Better Safe…

The nearer Jacob gets to his home, the longer the streets seem. Every day after work, he powerwalks the pavements, hugging the building lines, all the while envisioning the interior of his one bedroom flat. Over the ridge at Mimosa Avenue he catches sight of the indistinct facings and closed blinds of his apartment. Safe. Secure. Shut away.

Jacob doesn’t even look around him as he dives into the darkness of the common close. He feels the lock click into place behind him and strides up the stone stairs one step at a time. One more door, two more locks, and he is in the cool hallway of his flat, the bustle and traffic and chaos left behind. Jacob sighs and lets his shoulders sag as he leans against the inside of his front door. Continue reading “Better Safe…”


Garth has an unusual talent and like all unusual talents, it doubles as a curse. That’s the way it’s meant to work isn’t it?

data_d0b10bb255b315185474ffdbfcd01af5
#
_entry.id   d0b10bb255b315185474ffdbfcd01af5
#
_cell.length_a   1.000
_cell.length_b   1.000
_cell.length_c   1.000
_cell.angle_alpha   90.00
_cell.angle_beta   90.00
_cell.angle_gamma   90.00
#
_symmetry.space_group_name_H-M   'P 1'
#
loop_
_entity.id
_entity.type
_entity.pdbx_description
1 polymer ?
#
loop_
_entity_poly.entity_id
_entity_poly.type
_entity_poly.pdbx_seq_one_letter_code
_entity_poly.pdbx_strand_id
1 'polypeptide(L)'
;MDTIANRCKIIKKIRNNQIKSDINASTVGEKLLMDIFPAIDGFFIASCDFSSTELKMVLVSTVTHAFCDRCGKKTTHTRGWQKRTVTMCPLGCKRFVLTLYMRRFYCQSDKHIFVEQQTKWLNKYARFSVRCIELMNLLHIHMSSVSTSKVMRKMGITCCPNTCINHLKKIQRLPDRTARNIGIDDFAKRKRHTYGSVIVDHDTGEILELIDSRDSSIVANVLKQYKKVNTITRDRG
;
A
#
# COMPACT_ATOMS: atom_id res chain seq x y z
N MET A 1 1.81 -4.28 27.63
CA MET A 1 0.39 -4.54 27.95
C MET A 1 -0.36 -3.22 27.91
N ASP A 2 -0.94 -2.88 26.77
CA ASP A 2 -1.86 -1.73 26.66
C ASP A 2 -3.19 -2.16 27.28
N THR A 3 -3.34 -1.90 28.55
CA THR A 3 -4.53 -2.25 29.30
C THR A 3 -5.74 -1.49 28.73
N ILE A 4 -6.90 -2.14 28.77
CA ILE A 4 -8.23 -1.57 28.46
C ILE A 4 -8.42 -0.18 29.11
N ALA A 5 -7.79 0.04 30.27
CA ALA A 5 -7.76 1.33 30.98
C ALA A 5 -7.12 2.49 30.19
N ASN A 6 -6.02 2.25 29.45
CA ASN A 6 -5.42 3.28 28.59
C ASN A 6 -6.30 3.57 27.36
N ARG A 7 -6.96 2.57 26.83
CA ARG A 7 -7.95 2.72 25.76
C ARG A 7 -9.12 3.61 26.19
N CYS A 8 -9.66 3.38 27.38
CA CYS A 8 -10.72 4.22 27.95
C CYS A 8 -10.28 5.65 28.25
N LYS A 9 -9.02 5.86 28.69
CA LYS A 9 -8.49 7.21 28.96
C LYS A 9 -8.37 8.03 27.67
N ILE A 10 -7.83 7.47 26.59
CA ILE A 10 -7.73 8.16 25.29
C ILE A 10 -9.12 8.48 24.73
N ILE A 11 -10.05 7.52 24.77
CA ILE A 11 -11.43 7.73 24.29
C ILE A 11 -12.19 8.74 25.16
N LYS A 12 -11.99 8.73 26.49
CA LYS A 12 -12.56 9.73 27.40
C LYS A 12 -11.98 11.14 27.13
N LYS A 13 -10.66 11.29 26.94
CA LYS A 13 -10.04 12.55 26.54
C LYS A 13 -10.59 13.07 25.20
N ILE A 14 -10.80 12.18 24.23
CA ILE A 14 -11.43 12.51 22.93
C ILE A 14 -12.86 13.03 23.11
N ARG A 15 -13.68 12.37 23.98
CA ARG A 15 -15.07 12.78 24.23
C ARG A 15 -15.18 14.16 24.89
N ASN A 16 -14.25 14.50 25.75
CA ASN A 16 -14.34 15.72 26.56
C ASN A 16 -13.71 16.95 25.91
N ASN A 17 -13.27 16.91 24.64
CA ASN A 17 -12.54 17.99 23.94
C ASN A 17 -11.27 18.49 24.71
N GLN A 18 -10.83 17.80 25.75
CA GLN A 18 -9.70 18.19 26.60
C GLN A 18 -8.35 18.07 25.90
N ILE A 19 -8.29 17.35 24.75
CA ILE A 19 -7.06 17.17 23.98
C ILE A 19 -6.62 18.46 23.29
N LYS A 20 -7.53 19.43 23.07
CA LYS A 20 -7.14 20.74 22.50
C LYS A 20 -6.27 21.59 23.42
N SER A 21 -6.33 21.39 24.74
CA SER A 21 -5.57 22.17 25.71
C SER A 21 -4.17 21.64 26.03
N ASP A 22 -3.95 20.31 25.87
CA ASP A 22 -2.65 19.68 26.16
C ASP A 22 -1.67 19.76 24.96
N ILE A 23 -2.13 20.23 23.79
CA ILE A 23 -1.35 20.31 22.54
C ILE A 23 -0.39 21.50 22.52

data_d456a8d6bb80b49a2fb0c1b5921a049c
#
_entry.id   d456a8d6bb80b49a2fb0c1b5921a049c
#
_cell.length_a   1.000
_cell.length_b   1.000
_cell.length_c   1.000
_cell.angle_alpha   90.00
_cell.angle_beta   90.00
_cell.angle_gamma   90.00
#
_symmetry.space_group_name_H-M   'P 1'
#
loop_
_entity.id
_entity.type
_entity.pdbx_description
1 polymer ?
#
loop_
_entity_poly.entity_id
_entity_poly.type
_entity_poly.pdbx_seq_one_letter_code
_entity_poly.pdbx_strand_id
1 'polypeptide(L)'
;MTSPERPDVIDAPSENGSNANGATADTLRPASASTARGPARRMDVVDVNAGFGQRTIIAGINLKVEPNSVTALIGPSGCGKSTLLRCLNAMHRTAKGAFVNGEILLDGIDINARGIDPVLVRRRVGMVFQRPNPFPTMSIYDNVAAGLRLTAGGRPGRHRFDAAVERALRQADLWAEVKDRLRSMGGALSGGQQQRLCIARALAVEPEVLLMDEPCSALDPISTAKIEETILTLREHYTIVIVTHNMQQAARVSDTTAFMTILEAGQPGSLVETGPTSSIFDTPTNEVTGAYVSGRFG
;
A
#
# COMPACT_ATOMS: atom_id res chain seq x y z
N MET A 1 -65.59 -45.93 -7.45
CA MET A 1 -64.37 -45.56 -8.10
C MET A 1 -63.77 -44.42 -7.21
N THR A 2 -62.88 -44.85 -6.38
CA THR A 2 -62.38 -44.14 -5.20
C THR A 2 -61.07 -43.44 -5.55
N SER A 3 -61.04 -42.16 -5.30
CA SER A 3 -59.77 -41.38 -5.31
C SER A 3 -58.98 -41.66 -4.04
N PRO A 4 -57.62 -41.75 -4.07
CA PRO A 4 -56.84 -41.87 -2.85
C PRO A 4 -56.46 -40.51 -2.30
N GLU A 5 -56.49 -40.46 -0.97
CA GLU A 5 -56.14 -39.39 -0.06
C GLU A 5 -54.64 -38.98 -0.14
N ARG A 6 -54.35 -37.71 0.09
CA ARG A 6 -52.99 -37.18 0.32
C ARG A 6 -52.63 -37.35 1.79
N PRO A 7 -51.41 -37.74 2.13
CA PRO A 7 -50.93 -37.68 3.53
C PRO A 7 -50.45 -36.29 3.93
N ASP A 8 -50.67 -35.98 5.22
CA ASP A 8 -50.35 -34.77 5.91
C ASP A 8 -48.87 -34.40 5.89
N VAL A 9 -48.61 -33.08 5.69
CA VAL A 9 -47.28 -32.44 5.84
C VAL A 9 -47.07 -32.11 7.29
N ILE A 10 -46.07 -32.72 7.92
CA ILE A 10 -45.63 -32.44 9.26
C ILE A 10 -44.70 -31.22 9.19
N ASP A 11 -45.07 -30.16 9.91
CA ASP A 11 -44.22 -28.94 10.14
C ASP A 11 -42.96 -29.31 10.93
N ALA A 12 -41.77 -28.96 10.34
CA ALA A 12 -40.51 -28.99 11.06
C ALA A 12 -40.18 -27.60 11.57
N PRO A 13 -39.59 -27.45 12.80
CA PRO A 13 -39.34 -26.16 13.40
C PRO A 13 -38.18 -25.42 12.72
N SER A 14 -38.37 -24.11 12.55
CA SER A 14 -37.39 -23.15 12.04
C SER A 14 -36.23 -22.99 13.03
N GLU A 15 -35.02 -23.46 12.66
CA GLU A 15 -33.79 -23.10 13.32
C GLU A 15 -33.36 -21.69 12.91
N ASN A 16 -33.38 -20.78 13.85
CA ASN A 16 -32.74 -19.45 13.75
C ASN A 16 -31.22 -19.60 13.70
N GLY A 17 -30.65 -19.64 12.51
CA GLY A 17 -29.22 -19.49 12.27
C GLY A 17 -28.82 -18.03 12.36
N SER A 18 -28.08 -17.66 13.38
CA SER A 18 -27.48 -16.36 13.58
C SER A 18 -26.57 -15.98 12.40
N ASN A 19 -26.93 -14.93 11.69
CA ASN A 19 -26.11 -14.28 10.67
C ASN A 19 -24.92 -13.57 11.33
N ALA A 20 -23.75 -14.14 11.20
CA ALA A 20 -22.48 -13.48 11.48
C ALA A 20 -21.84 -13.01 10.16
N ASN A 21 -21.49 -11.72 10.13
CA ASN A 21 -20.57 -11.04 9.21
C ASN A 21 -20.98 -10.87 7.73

You see Garth can predict how near something is to breaking. That rusty swing in the park? Still 21,638 arcs left before the iron oxidises enough for that bottom-left link to come away from the seat. That toaster? Only 252 more slices of burned-black toast (that’s the way that Garth likes it) will pop up from that old, chrome warrior. Continue reading “Countdown”

The Decent Thing

Good morning readers,

my latest short story has been picked up by the fine folks at Penny Shorts – quite the honour! Unlike most short story websites, Penny Shorts pay authors for their work whilst keeping content free for readers – a trait worth encouraging, don’t you agree?

Read it here

and please let me know what you think of it.

Also of note is the fact that Penny Shorts are offering £50 for the best review of a short story submitted by the end of May. Find out more at


via Daily Prompt: Tide

Evening folks,

a bit of flash fiction on the theme of ‘Tide’…


It creeps away from you, the tide. You can watch it for hours, a serene lead grey, but turn for a minute to look at the darkling room behind you and it has cringed away, eager to avoid watching eyes.

Bore tides, neap tides, rip tides, brown tides, semidiurnal tides. I can watch them all from my boathouse, glass of red in my hand and the gas heater humming away at my side. The cold is starting to edge in from across the bay.